The most valuable contribution a magazine employee can make is to invent a franchise: TIME's Person of the Year, Fortune's Fortune 500, People's Sexiest Man Alive, Franchise Times' Top 200 Franchises. With magazines dying and the recession not abating, I had to come up with a new franchise to save my job. Which is how, after several minutes of thinking, I came up with Joel Stein Presents: The Coolest Person of the Year™.
The slight problem was that neither TIME nor I am an obvious arbiter of cool. But, I argued to myself, it's precisely the mass of uncool who can best determine who the cool is. The editors at People, for example not all that sexy.
With the help of reality-TV producer Michael Hirschorn, I put together a list and ran it by Shane Smith, who co-founded the hipster magazine Vice, hosts MTV's The Vice Guide to Everything and, most important, works in Brooklyn.
I started with Jon Hamm, the self-effacing star of Mad Men. "Who?" Smith asked. "You mean the star guy with the lantern jaw? Oh, hell no. I mean, my mom likes him." Keith Richards, whose autobiography made him seem more insouciant than ever, was also rejected. "Keith Richards is the personification of the disintegration of cool," Smith said. "Geriatrics who fall out of trees is not rock 'n' roll. That's a sad testament to the consumer power of the baby boomer." Justin Timberlake was "completely manufactured," Betty White simply "ironic." Then Smith decided his choice for Joel Stein Presents: The Coolest Person of the Year™ was Colton Harris-Moore, the 19-year-old Barefoot Bandit, who lived in the woods, taught himself to fly and stole several planes to evade international police before being caught in the Bahamas. "It's cool to be feral," Smith explained. I decided that Joel Stein Presents: The Coolest Person of the Year™ should be very cool but not feral cool.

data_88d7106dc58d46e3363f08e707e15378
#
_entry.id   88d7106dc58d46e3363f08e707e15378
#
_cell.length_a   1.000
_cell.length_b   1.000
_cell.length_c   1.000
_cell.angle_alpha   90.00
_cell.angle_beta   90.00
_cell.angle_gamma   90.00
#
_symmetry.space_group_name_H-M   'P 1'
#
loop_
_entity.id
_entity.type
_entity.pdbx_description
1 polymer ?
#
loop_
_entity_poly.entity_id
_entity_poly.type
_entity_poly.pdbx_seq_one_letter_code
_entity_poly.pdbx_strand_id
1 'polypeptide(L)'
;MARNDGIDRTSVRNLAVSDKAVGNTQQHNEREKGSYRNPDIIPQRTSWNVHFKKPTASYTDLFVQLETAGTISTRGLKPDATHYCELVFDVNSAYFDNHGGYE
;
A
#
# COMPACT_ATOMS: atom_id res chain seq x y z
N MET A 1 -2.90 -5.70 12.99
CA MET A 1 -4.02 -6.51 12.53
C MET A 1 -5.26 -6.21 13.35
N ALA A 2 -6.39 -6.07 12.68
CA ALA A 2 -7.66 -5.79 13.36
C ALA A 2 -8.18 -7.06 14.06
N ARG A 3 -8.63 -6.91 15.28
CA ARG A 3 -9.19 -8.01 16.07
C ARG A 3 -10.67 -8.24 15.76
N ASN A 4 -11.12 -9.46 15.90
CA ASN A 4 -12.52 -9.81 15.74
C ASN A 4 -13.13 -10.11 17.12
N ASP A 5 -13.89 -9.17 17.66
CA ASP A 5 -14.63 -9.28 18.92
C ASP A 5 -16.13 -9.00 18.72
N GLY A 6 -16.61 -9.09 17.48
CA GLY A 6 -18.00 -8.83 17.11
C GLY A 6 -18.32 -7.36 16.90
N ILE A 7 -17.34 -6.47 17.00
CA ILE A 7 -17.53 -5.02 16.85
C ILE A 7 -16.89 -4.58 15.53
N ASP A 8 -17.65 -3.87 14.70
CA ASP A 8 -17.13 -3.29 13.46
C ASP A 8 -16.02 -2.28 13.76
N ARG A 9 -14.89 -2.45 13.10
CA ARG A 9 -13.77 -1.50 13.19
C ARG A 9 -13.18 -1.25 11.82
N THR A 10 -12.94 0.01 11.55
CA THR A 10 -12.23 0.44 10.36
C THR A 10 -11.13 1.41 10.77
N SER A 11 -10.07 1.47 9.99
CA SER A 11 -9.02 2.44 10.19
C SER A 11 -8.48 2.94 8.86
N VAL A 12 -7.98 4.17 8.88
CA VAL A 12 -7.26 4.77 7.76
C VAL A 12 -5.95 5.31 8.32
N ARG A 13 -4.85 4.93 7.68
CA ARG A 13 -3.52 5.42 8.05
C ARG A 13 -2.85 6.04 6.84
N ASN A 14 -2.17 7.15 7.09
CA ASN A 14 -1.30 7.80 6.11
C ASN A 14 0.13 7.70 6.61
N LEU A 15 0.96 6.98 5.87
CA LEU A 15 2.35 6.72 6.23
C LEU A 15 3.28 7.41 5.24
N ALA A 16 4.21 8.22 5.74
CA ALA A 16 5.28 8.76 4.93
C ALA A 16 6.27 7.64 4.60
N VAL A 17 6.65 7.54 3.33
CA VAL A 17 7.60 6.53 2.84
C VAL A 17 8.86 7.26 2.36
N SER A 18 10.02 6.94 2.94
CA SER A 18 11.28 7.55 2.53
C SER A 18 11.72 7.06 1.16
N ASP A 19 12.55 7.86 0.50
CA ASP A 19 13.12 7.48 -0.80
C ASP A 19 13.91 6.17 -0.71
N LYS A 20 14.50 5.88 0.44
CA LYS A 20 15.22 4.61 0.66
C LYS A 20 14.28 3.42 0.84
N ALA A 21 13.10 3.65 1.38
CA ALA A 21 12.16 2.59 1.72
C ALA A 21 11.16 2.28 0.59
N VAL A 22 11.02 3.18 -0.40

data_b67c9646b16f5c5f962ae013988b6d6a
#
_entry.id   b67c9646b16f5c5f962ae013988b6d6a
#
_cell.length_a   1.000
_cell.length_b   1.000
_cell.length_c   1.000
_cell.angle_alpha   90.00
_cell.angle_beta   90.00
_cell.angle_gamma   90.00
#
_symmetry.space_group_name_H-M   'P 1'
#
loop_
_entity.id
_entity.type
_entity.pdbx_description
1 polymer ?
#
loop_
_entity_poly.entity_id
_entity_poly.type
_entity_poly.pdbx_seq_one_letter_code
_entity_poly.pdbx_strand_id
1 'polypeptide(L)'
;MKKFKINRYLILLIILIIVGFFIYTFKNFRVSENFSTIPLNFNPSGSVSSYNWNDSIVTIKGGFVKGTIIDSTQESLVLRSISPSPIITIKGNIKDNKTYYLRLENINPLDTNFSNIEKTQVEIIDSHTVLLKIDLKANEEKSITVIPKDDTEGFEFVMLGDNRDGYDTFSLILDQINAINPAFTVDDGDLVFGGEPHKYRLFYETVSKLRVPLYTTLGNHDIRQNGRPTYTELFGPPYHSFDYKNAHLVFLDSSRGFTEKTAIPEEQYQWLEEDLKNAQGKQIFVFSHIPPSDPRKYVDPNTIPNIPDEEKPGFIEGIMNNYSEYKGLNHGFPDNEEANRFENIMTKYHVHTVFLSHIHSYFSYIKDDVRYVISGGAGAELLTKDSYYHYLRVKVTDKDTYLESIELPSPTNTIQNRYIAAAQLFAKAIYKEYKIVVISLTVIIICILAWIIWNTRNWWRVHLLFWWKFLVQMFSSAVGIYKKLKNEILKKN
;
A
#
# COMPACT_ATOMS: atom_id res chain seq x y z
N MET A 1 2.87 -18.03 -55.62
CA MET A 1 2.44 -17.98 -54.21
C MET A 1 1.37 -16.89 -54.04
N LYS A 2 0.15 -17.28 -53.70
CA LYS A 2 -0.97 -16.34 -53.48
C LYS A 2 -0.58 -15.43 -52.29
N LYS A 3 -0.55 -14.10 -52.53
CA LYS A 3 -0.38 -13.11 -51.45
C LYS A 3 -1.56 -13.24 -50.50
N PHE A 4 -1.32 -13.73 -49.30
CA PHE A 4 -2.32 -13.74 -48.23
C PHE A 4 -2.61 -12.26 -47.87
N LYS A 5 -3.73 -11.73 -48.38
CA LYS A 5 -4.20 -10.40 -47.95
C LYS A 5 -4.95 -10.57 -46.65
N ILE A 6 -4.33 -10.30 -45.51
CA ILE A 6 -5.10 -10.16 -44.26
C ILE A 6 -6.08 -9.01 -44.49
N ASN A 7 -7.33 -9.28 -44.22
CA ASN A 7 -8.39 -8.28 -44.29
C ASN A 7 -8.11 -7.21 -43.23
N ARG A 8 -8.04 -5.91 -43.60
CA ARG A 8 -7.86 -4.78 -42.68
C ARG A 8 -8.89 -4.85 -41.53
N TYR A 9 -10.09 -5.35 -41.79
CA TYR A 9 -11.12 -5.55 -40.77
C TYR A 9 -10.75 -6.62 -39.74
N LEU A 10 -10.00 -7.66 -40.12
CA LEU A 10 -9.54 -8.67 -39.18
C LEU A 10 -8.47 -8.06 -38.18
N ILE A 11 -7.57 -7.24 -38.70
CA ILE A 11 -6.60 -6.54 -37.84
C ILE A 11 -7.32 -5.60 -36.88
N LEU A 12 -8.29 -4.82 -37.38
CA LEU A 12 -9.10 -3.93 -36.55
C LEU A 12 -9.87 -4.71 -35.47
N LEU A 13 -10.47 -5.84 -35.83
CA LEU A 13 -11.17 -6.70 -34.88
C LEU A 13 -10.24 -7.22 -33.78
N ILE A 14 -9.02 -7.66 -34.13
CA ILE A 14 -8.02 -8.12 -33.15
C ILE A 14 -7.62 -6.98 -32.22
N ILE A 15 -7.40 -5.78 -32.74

Perhaps my most important criterion for Joel Stein Presents: The Coolest Person of the Year™ was that the choice get lots of publicity. So I asked the editor of People, Larry Hackett, whom he'd suggest. Hackett thought Keith Richards was the clear choice, which made me suspect that People might be a sad testament to the consumer power of the baby boomer. When I asked Steve Rubenstein, a public-relations consultant who works with Time, he said a controversial choice like Sarah Palin or Julian Assange might get me the most attention. But then he paused. "You should go with what's authentic," he said. "Over time, authenticity is what makes people successful and leads to good, sustained p.r. You can't sell your soul every time for a little bounce." This is not a cool thing for a publicist to say.
But I listened to him. So the 2010 Joel Stein Presents: The Coolest Person of the Year™ is the man who risked looking like an idiot over and over and yet never did. The man who was a movie star, a novelist, a soap-opera actor, a director, a visual artist, a Yale Ph.D. student in English, a Funny or Die video poster, a drag model on the cover of a magazine for transsexuals and a choice to co-host the next Oscars: James Franco.
When I told Franco about his honor, he was indeed very cool on the phone, using phrases like "the whole piece was inspired by" and mentioning artists and authors I'd never heard of. Franco has a cool attitude toward his cool year: "It's satisfying, but I guess I've trained myself to cut down on my expectations about how things will be received because that will only lead to dissatisfaction. So I invest my emotions into how well I think the things have been rendered." This is precisely how I feel about Joel Stein Presents: The Coolest Person of the Year™.
Franco promised to mention his selection as the 2010 Joel Stein Presents: The Coolest Person of the Year™ in his bio. And in return, I would select a television show to unveil it. Unfortunately, the editor of Time, Rick Stengel, thought I should stay off TV until after the Person of the Year publicity was completed. "I feel it should be part of the issue rather than a separate thing," he said. I could tell Rick was afraid that the Joel Stein Presents: The Coolest Person of the Year™ was completely eclipsing the Person of the Year. I know this because I said to him, "It sounds like you're afraid it's eclipsing the Person of the Year," and he said, "Yes. That's my worry."
So I hope that Joel Stein Presents: The Coolest Person of the Year™ doesn't backfire and cost me my job. What I'm saying is, Rick, I don't want to have to pick the 2011 Uncoolest Person of the Year. Especially on a blog.
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